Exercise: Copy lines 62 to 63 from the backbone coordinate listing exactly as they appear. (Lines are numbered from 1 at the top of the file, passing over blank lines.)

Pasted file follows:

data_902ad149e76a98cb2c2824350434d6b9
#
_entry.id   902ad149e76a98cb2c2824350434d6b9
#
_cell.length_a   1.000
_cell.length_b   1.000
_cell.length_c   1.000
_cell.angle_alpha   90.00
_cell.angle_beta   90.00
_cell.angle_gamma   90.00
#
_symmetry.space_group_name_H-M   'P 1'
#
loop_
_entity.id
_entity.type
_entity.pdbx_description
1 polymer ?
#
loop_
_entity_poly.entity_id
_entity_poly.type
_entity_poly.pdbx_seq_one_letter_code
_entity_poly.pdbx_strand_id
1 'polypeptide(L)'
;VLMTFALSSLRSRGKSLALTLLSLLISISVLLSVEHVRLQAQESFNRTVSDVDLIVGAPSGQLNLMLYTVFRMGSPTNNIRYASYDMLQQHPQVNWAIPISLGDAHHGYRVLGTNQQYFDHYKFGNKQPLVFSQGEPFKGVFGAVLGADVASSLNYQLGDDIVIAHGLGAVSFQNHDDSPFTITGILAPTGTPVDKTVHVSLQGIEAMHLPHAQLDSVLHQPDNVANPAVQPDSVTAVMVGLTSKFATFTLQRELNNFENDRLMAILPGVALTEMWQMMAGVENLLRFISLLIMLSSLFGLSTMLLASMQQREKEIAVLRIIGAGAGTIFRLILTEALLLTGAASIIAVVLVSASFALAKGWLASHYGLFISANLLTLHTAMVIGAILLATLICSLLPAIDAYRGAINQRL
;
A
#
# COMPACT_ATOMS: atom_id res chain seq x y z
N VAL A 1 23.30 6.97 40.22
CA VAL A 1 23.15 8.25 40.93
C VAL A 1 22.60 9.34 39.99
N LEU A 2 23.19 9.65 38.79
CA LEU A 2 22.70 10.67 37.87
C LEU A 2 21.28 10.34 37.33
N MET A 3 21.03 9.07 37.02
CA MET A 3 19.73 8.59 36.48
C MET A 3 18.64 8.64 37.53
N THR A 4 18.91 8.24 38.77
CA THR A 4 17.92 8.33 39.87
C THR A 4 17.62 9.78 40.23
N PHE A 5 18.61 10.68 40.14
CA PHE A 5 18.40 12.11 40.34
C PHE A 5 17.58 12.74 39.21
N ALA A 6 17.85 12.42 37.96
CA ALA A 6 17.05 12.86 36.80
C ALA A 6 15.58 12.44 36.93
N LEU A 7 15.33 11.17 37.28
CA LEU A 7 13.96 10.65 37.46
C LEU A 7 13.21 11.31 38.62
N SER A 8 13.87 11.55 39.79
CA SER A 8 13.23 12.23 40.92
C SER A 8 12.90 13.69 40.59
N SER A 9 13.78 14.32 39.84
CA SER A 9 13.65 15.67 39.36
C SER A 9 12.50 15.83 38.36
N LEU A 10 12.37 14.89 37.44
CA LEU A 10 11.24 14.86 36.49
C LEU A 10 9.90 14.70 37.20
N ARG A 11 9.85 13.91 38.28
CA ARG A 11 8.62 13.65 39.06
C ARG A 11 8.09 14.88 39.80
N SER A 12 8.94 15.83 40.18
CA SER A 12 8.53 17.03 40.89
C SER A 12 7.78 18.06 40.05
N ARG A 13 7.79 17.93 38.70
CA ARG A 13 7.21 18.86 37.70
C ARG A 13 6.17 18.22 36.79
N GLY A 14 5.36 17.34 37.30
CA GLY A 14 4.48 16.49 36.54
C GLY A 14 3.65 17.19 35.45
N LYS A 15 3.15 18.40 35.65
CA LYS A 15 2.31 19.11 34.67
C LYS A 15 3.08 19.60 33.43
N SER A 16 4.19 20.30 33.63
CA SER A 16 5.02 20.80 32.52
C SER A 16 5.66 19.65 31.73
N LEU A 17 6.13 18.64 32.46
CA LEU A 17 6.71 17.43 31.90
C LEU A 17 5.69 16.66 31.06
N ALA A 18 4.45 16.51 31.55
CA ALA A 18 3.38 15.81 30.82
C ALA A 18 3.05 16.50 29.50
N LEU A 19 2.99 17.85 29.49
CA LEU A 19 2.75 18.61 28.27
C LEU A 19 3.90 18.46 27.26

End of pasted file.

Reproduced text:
CA ARG A 11 8.62 13.65 39.06
C ARG A 11 8.09 14.88 39.80